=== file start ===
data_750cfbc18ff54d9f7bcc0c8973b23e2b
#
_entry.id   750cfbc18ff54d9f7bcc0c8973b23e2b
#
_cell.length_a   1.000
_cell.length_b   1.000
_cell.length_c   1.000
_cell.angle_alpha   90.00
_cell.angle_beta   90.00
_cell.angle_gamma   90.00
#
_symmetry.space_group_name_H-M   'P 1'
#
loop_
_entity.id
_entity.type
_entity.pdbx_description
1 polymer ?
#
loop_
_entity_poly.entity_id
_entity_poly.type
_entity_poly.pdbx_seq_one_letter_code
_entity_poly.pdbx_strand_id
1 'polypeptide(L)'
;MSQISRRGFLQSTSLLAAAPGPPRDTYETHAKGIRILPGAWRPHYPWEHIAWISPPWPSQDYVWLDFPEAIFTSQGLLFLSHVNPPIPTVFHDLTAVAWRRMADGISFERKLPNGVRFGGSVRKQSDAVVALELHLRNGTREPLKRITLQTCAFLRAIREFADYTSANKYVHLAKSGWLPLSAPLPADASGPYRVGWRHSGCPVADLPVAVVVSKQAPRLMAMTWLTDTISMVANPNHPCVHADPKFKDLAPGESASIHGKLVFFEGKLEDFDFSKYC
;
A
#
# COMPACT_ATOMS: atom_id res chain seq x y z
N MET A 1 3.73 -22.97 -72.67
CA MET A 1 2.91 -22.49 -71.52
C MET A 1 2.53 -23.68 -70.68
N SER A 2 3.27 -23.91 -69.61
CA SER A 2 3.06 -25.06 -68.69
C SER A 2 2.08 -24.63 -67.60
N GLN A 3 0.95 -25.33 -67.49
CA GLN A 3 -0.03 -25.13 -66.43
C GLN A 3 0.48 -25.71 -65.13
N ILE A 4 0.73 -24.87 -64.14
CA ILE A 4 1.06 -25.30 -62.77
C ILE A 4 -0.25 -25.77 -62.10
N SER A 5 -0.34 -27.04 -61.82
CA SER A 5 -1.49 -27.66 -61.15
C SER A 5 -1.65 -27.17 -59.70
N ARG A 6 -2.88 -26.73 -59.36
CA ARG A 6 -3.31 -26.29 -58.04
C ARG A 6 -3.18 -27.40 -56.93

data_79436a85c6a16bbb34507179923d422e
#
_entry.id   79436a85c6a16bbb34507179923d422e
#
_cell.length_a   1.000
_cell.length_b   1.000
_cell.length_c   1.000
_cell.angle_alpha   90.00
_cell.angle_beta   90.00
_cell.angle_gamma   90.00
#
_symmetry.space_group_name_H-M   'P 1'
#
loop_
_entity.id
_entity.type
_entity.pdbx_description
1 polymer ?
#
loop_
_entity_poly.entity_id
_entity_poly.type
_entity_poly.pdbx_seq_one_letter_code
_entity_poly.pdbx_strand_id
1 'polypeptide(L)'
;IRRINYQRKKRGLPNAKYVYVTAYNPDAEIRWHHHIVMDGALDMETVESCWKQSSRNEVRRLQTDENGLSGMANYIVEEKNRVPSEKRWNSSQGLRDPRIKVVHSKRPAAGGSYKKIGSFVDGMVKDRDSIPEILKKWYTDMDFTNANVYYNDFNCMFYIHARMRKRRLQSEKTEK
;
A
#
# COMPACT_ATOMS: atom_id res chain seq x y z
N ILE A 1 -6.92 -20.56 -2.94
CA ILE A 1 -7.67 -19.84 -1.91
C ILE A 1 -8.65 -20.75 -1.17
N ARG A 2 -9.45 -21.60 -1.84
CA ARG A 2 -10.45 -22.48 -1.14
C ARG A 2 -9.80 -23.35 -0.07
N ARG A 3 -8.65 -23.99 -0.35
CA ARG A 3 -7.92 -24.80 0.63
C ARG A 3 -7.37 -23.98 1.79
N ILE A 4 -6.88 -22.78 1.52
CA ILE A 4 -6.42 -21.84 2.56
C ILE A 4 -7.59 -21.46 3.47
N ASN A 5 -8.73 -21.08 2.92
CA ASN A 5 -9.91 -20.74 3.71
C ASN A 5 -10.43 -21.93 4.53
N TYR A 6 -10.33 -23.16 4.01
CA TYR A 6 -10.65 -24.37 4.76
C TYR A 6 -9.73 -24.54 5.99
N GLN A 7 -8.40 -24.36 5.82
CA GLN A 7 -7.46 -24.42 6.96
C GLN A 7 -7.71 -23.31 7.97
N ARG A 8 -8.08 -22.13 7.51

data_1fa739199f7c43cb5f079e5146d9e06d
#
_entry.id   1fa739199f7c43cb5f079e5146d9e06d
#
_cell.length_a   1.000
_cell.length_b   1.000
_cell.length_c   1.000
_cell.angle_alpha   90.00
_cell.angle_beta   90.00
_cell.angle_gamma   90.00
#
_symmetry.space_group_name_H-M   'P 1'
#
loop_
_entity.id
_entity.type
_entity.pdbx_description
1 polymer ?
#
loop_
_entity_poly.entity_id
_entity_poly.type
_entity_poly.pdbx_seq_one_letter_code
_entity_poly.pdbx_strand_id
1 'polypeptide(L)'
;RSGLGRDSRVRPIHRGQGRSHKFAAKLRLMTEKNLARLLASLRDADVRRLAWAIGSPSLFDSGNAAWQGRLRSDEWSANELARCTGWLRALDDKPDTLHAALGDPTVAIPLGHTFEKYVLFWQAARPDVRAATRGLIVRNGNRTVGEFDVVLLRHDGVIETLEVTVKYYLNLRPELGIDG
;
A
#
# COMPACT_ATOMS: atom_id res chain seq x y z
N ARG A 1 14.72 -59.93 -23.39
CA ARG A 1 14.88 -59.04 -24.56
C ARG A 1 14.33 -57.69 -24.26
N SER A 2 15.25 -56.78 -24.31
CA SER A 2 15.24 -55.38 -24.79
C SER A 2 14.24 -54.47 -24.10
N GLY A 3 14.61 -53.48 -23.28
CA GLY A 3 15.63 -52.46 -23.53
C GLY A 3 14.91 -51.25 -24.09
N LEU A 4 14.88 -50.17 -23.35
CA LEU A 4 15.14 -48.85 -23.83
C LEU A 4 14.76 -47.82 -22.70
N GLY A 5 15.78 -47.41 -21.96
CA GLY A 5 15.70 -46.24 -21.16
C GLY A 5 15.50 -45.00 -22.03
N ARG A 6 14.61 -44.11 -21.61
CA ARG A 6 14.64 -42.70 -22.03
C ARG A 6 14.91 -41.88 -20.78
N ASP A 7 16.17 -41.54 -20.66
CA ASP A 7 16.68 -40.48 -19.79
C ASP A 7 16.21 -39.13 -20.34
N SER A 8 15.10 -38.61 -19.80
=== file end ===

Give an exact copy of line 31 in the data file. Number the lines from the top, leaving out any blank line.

N MET A 1 3.73 -22.97 -72.67